LCRA 'strongly urges' owners not let dogs touch algae in Highland Lakes

The Lower Colorado River Authority says blue-green algae samples from 10 spots on Lake Travis have tested positive for cyanotoxins.

These same toxins were found in small amounts in water samples taken from three sites. Cyanotoxins can be harmful to dogs and other animals when ingested, so LCRA is urging pet owners to not let their dogs play in or eat algae in any of the Highland Lakes.


LCRA says test results showed the presence of dihydroanatoxin-a, a type of cyanotoxin, at these 10 areas:

  • Arkansas Bend Park
  • Bob Wentz Park
  • Comanche Point
  • Cypress Creek Park
  • Lakeway City Park
  • Mansfield Dam Park
  • Pace Bend Park
  • Sandy Creek Park
  • Tom Hughes Park
  • Travis Landing

The results showed small amounts of the same cyanotoxin in lake water near Bob Wentz, Sandy Creek, and Arkansas Bend parks, says LCRA.

The algae samples, which were collected on March 3, ranged from the size of a pea to the size of a dinner plate. Samples collected from Lake Travis included floating algae in cove areas, algae on the bottom of the lake in shallow areas, and decaying algae from solid material along the shoreline, according to LCRA. The algae were typically brown or dark green.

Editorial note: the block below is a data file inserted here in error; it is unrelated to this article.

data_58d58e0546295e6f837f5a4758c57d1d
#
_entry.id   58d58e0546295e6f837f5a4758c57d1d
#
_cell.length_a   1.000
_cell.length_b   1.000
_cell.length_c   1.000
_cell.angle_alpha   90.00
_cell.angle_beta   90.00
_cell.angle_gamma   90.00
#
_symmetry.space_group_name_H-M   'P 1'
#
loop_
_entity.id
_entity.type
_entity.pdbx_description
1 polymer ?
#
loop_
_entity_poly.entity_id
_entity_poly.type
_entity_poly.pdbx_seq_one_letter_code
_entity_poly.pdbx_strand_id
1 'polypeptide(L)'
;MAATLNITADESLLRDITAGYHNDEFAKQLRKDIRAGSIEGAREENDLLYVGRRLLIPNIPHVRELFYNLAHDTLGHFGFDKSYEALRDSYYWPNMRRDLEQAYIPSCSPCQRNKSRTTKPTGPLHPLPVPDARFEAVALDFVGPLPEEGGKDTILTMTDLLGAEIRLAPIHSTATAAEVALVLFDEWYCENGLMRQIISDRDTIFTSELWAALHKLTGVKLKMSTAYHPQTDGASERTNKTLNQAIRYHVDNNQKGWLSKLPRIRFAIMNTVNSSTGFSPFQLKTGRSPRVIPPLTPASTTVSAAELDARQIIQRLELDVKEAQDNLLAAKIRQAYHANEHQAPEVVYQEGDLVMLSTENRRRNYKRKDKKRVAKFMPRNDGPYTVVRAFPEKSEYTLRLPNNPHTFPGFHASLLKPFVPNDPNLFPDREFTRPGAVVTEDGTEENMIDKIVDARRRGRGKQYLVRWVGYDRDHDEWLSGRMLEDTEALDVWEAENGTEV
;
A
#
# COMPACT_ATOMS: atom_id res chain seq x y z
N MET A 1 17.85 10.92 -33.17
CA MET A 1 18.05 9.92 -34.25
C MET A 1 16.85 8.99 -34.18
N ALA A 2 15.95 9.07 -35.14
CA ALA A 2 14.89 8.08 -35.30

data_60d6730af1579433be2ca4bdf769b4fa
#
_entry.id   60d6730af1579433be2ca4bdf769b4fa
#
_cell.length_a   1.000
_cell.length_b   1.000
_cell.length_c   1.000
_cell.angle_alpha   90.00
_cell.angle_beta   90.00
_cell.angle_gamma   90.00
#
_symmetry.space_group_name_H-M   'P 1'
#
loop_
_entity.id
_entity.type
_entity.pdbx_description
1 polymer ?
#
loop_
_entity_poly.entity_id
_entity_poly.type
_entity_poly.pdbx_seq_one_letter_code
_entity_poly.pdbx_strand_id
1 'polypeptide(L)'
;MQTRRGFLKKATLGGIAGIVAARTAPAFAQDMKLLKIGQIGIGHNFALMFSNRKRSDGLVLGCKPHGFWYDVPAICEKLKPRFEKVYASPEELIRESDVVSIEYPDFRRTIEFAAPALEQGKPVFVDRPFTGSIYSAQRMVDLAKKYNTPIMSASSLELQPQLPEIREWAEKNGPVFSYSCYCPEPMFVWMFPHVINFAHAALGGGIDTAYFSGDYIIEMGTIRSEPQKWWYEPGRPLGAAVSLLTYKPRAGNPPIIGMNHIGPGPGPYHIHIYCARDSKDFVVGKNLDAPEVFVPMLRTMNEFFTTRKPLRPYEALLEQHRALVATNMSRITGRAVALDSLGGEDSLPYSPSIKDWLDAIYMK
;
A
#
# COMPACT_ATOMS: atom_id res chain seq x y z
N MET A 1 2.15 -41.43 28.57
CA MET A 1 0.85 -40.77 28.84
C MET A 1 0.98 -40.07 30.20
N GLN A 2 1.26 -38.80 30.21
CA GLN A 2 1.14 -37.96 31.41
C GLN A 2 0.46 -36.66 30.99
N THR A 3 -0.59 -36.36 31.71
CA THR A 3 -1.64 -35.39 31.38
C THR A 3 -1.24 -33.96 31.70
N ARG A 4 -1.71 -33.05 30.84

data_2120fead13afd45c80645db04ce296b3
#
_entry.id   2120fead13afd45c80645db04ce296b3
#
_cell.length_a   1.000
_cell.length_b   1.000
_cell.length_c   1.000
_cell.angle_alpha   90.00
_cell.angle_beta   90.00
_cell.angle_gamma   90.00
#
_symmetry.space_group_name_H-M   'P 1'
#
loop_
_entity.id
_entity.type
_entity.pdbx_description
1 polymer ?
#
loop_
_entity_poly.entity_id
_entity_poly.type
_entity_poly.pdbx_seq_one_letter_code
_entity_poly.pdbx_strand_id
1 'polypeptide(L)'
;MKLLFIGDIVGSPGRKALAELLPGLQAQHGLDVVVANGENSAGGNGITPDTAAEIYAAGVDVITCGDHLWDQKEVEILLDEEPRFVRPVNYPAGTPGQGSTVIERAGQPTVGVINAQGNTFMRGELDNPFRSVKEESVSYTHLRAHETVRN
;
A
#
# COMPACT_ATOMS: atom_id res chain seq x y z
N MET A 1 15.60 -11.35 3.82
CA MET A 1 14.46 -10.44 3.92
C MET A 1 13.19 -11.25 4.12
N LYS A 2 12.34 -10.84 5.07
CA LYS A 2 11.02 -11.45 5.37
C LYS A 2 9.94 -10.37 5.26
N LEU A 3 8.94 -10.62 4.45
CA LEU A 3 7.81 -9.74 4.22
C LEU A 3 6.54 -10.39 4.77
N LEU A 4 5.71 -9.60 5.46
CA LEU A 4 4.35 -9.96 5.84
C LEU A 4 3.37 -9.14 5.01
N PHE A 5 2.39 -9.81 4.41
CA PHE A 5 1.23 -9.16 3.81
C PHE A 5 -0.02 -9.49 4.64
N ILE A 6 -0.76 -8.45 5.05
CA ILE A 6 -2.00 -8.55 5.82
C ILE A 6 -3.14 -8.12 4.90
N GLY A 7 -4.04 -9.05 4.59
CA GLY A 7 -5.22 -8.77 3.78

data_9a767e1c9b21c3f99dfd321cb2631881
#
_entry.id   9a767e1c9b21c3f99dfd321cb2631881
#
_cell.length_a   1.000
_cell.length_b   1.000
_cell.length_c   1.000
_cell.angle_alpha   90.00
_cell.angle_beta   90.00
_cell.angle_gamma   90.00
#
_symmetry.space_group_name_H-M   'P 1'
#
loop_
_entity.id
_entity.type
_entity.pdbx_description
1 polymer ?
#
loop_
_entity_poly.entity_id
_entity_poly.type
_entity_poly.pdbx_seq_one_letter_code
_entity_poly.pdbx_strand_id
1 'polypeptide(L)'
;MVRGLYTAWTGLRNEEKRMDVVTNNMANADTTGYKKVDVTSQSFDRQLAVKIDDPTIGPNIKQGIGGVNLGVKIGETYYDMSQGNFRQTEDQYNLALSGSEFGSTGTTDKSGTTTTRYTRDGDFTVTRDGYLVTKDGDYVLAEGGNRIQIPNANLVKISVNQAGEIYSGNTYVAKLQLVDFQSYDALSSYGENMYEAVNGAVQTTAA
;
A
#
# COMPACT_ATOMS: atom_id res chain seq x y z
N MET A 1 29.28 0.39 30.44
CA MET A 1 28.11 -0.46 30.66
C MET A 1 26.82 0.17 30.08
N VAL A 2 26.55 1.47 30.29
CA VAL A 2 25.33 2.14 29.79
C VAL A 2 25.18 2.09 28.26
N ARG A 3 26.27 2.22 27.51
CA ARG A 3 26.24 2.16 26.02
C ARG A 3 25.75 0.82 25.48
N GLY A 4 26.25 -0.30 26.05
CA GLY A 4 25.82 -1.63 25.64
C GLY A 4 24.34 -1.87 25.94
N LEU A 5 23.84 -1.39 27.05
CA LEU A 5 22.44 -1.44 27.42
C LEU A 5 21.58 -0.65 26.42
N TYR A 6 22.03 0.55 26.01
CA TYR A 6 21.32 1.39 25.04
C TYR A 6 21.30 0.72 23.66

"We can’t stress this enough – out of an abundance of caution, do not let your dogs touch or ingest algae from the lakes," said John Hofmann, LCRA executive vice president of Water. "We know even a little toxicity from blue-green algae can be harmful or even fatal to dogs."


LCRA says it has not received any additional reports of dogs becoming ill after swimming in Lake Travis in the last two weeks. There were earlier reports of two dogs dying and five others becoming ill after swimming in the Travis Landing neighborhood near Hudson Bend or the Comanche Point area on the other side of the lake.

LCRA says it will take additional water and algae samples from other parts of Lake Travis and other Highland Lakes next week and share the results.

At least five dogs died after swimming in Lady Bird Lake during the summer of 2019. Dog owners should take their pets to a veterinarian immediately if their dogs become sick after swimming. Dog owners are also asked to report the illness to 3-1-1.

Symptoms of exposure may include: 

  • Excessive drooling, vomiting, and diarrhea 
  • Foaming at the mouth 
  • Jaundice and hepatomegaly 
  • Blood in urine or dark urine 
  • Stumbling 
  • Loss of appetite 
  • Photosensitization in recovering animals 
  •  Abdominal tenderness 
  • Progression of muscle twitches 
  • Respiratory paralysis